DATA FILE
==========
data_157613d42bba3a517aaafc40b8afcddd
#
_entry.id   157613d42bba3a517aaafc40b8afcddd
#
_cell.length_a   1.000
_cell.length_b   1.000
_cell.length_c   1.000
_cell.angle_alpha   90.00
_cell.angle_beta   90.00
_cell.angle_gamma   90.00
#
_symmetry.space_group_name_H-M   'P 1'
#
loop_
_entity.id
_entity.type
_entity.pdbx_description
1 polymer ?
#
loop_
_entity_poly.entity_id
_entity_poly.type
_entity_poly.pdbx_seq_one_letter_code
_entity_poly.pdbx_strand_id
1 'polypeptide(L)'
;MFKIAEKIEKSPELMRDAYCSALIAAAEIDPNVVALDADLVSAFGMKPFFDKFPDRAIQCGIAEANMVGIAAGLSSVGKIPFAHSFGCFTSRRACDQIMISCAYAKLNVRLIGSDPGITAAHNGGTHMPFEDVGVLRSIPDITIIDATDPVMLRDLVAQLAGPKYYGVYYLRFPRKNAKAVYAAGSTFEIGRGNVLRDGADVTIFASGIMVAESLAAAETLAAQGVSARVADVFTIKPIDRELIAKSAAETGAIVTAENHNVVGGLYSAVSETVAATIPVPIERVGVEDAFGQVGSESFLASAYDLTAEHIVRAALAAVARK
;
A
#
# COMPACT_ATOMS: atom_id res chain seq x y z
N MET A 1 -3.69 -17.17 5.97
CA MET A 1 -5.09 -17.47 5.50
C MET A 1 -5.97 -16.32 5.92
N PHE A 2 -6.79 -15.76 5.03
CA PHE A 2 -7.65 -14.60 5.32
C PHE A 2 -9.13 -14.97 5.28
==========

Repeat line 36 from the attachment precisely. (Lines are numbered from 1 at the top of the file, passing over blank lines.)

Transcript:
C PHE A 2 -9.13 -14.97 5.28